Guy Verhofstadt is a former Prime Minister of Belgium, and now leader of the Liberals in the European parliament. He is also the most splendidly unreconstructed €uro-zealot you could hope to meet.
With the European House crashing about his ears, his cry in the plenary on Wednesday was “More federalism! More political integration! €uro-bonds! Debt mutualisation! More Europe!”. And yet elsewhere in his speech he reminded us that we faced not a world crisis or a world recession, but a European crisis. He seemed oblivious to the obvious flaw in his logic.
I wrote to him afterwards in the following terms:
Along with other colleagues, I enjoyed your Europe Day speech in the plenary this afternoon, and rather surprisingly, I found that I agreed with part of it. You said, as near as I can recall: “We must remember that this is not a global recession, or a global financial crisis. It is a European recession, and a European crisis”. I agree. I raised my Blue Card, seeking to put a question to you, but this was disallowed by the President. So I put it to you now.
Has it occurred to you to ask why this recession is unique to Europe (or at least largely so — though the USA also has some problems)? Ask any economist, and the answer is clear. The EU is over-taxed, over-regulated, and over-borrowed. The €uro experiment is failing before our eyes — it is clearly not possible for Germany to share a currency and a monetary policy with the Club Med countries. The trade imbalances between North and South cannot be resolved in a single currency zone. Greece will not start to recover until it breaks free, defaults and devalues.
In this context, your call for “More Europe” seems bizarre, if not perverse.
Best regards. ROGER HELMER MEP
In one sense, of course, he is right. As the MacDougall report noted as early as 1977, a successful monetary union in Europe is possible — but it would require some 6 to 8% of EU GDP to be available as fiscal transfers from winners to losers. In those days we used to call it fiscal transfers: now we call it bail-outs. If Germany were prepared to subsidise the Club Med countries on that scale, forever, in a sort of EU-wide Barnett Formula, then the €uro could work. But of course it’s politically impossible: German voters wouldn’t stand for it.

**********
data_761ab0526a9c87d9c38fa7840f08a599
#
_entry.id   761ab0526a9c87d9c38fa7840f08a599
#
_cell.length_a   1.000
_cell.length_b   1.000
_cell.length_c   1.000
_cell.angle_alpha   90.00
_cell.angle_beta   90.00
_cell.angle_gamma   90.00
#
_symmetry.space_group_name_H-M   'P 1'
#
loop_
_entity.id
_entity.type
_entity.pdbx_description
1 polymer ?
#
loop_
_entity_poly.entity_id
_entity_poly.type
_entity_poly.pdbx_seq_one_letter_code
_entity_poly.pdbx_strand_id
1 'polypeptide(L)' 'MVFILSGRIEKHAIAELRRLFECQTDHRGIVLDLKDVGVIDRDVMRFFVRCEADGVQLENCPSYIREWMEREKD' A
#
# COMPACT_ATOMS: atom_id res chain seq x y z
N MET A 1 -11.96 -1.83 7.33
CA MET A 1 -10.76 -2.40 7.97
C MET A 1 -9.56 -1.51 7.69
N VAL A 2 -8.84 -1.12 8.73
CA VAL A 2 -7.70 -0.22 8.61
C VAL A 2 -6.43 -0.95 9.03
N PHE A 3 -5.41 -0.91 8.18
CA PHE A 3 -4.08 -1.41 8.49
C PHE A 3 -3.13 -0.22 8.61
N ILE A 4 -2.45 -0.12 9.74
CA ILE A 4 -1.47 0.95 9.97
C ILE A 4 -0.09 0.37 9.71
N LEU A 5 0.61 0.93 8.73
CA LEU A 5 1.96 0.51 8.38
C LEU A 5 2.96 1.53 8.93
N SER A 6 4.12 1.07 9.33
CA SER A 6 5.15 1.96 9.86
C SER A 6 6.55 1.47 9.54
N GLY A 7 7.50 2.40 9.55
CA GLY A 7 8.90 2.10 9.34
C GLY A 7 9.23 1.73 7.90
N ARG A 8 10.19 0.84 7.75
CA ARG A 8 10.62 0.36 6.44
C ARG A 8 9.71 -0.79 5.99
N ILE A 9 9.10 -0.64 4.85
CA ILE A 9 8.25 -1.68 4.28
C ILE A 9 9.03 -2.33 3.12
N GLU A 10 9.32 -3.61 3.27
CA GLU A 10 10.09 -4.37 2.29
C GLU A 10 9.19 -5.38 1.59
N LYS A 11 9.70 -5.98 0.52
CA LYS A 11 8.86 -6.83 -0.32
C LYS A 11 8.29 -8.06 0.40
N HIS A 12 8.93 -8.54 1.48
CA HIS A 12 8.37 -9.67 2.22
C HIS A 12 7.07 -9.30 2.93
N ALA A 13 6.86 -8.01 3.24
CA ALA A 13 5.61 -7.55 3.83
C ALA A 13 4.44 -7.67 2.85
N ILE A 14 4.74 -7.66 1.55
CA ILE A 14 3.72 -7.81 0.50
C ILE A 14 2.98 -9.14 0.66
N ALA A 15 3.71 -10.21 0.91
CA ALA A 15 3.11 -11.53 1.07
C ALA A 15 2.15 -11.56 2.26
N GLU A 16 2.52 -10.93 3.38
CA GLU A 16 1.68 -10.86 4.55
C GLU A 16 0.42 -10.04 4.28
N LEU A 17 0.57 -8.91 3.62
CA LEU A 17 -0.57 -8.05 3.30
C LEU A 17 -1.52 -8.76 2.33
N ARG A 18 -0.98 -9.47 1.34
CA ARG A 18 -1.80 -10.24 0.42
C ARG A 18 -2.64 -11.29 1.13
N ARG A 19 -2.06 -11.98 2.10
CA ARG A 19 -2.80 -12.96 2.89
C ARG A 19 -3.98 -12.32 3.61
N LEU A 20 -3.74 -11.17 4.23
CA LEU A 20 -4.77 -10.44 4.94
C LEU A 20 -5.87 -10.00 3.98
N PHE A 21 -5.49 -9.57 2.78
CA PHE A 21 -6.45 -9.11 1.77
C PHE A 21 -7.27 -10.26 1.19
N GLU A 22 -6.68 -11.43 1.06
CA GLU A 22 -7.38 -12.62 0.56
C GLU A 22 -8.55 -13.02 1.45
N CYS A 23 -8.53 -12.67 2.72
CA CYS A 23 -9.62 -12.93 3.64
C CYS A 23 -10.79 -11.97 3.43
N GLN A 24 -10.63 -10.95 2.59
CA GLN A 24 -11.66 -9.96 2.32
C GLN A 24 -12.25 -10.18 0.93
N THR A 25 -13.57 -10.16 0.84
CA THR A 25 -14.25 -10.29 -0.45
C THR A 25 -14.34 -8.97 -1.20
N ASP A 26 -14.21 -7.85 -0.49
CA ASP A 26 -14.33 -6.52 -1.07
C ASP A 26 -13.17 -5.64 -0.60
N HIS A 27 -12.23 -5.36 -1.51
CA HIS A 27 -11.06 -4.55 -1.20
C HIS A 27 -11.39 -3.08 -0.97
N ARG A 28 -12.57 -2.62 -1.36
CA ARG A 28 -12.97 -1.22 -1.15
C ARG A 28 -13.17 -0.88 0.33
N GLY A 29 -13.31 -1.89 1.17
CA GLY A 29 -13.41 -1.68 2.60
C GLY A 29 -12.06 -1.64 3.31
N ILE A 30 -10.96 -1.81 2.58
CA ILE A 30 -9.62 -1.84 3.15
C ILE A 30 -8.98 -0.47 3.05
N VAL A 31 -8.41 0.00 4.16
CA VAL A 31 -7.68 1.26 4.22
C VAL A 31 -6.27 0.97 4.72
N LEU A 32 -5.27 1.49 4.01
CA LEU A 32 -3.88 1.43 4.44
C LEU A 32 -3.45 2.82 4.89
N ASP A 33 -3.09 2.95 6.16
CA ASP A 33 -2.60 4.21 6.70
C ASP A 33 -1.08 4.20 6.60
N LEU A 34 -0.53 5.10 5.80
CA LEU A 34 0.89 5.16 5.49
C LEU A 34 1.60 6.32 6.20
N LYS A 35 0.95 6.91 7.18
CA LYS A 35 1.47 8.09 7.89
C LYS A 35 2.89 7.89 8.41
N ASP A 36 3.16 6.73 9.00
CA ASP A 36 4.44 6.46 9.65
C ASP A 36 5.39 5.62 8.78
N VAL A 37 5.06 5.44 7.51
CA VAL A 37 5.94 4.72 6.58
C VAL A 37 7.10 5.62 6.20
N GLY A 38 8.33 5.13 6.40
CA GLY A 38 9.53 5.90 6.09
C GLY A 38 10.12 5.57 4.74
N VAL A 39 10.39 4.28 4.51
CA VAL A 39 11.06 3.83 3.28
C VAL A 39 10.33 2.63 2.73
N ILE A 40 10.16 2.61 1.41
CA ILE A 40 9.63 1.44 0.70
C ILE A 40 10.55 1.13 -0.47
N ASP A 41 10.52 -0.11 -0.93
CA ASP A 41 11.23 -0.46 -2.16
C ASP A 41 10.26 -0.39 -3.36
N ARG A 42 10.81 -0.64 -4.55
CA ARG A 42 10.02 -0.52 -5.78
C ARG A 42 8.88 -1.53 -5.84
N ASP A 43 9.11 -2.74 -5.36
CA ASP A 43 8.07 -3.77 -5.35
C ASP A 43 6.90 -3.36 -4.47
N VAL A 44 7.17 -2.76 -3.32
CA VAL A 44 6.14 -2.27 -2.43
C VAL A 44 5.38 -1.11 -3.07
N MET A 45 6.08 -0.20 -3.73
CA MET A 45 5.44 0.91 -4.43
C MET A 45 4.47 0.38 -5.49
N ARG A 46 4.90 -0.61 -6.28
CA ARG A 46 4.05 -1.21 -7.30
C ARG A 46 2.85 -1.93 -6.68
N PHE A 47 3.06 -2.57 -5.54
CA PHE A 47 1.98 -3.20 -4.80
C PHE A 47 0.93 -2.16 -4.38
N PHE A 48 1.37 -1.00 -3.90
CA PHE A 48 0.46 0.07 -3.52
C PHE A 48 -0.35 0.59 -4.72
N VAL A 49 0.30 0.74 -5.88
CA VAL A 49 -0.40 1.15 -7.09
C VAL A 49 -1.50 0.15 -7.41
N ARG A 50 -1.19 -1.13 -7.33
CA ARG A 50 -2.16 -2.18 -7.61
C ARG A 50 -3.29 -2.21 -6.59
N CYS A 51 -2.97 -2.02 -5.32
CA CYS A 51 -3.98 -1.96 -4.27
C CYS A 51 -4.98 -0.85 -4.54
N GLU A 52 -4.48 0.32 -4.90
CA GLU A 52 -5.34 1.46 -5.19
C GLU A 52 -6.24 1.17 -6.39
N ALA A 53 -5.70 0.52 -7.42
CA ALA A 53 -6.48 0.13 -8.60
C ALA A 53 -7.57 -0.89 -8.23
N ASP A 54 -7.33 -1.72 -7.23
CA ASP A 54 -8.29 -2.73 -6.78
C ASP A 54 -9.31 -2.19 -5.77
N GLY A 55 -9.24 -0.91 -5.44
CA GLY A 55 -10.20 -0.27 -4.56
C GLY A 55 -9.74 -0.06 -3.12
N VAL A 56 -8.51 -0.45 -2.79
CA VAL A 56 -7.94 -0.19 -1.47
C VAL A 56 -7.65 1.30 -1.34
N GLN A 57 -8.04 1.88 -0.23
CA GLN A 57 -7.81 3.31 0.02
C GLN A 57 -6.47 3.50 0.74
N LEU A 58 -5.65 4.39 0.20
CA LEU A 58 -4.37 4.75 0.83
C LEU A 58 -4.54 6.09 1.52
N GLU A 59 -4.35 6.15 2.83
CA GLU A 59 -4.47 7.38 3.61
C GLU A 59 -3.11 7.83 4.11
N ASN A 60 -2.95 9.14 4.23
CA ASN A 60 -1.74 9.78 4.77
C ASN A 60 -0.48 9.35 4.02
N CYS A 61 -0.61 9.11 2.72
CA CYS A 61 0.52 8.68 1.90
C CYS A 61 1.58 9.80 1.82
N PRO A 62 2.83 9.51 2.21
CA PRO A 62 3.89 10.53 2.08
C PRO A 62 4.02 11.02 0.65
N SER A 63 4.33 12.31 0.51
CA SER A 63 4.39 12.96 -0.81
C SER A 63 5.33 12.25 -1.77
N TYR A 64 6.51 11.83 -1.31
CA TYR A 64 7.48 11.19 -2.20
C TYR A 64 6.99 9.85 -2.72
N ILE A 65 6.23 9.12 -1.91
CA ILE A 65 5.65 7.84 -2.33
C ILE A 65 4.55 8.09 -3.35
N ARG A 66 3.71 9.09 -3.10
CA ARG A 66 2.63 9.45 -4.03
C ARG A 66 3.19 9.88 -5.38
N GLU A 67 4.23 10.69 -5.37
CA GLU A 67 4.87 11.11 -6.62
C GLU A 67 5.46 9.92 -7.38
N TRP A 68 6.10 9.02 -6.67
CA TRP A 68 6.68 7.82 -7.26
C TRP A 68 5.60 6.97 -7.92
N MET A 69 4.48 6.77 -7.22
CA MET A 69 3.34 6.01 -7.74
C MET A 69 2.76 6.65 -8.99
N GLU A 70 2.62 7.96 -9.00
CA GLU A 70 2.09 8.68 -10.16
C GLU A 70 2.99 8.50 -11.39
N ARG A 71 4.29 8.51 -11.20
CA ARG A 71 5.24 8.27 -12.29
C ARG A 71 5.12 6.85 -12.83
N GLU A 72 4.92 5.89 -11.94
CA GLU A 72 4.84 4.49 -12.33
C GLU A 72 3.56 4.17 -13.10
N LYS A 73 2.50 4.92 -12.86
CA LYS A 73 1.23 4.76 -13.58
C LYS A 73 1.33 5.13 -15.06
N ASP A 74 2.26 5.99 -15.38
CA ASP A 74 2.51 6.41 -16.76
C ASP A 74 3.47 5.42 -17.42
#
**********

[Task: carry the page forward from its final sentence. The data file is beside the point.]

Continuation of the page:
The euro-fanatics are like the obsessive gambler who plays double-or-quits. Every time he loses, he doubles the stakes. Theoretically, he must always end up ahead, except for one small snag. The theory assumes he has an infinite amount of money. The reason punters lose and the house wins is because punters don’t have infinitely deep pockets. Sooner or later, they’re broke, and go home with a hangover. Just like the €urozone.
In the text-book definition of lunacy, people keep repeating the same action — More Europe! — expecting a different result next time. The rest of us can see the catastrophe unfolding, but Verhofstadt and his chums are like those earlier Europeans, the Bourbons. They have learned nothing, and forgotten nothing.